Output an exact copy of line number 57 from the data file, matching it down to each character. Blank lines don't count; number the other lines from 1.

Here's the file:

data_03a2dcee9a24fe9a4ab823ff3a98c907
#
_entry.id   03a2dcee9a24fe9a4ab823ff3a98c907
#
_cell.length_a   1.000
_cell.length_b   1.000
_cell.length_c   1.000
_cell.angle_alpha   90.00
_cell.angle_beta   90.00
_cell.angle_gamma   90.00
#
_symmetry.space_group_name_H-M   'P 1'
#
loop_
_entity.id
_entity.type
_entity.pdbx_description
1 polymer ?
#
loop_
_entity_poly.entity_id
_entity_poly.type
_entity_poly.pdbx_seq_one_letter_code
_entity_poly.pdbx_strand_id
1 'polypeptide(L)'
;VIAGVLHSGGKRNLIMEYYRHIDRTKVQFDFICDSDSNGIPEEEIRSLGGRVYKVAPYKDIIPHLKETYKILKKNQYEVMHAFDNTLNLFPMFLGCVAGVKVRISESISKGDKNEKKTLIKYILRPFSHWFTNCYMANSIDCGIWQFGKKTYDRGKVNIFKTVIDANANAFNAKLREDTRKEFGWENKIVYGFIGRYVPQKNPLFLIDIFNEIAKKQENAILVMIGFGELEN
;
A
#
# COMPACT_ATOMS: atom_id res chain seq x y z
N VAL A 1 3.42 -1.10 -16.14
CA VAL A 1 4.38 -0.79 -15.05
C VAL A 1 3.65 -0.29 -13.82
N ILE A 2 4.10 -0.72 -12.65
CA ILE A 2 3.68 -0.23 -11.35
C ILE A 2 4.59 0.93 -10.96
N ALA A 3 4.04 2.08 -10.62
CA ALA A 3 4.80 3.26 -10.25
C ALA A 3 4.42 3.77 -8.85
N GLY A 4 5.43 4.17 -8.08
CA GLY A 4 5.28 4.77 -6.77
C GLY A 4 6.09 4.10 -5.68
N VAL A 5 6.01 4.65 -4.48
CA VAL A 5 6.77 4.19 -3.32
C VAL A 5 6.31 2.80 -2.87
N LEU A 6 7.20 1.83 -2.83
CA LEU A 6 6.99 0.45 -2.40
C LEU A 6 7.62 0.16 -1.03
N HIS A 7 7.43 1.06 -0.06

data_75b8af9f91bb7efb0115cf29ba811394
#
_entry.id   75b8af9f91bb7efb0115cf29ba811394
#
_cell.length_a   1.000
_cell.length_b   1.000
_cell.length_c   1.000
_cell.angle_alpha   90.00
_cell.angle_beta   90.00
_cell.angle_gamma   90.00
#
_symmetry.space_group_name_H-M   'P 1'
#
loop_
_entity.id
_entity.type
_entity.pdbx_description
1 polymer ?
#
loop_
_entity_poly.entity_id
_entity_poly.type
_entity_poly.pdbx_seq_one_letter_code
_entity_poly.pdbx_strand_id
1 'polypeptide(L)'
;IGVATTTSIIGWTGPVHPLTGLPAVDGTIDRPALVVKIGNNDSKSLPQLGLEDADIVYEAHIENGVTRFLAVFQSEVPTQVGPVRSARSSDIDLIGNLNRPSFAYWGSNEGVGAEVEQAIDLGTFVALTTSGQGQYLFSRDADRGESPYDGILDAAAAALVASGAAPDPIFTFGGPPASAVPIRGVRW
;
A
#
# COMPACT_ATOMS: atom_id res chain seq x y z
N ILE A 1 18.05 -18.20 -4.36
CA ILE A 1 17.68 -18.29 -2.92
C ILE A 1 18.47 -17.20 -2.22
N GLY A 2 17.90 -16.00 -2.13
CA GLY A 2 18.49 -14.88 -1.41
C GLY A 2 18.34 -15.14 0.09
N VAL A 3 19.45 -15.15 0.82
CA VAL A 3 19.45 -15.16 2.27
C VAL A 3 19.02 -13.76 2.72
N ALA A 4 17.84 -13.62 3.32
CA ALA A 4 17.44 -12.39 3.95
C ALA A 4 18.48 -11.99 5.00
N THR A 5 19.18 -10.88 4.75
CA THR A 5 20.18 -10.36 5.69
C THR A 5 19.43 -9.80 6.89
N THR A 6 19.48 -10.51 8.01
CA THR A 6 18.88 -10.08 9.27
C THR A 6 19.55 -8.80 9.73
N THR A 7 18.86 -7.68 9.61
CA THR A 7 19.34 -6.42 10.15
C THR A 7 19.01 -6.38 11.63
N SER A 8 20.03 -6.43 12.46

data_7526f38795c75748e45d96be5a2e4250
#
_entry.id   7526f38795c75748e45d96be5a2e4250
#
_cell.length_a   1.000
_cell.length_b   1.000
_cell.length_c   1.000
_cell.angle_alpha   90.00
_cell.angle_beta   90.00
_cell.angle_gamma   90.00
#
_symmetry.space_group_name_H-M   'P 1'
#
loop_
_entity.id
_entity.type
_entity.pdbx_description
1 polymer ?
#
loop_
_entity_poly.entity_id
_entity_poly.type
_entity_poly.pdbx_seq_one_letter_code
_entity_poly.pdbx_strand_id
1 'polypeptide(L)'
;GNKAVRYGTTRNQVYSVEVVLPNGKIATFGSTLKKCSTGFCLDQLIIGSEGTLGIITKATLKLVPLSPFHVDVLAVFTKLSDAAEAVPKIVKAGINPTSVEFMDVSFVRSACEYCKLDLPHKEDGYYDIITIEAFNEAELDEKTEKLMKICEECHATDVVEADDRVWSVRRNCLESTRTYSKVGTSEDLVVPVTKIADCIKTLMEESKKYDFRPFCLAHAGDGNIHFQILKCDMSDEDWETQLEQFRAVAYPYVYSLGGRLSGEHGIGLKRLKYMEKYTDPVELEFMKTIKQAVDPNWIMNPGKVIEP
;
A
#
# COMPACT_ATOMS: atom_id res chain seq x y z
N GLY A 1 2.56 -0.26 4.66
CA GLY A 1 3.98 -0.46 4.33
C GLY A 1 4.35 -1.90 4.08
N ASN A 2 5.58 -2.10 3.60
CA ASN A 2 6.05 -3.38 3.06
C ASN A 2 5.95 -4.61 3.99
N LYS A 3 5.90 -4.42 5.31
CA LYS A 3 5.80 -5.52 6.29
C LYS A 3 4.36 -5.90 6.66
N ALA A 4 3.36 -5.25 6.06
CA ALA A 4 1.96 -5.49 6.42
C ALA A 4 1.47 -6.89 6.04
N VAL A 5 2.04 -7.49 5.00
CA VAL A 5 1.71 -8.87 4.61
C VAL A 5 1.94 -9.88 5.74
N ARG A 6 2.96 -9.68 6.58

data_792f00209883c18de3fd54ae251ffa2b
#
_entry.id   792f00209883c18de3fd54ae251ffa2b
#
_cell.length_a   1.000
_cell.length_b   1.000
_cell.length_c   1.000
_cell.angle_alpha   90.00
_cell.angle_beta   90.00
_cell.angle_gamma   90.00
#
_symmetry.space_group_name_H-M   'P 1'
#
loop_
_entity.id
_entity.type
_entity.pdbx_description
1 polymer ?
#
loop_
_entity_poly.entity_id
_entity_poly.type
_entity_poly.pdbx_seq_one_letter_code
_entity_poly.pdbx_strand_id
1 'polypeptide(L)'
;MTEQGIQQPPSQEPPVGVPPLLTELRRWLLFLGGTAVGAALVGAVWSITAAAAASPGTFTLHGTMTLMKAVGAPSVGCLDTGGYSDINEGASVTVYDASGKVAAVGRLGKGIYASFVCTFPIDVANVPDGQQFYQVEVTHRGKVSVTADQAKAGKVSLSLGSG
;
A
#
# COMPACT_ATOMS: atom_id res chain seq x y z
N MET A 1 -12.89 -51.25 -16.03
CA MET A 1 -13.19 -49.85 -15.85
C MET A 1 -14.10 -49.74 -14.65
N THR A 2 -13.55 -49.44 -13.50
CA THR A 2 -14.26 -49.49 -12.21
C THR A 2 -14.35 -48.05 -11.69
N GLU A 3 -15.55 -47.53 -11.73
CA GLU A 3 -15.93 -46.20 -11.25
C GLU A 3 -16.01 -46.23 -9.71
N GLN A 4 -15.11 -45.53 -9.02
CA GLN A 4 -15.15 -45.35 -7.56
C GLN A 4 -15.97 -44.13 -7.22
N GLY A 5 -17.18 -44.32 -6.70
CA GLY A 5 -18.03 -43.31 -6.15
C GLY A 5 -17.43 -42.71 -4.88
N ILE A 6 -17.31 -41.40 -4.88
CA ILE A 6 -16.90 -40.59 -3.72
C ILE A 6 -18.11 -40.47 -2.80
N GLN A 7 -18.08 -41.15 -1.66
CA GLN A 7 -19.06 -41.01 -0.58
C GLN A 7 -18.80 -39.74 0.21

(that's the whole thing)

_cell.angle_alpha   90.00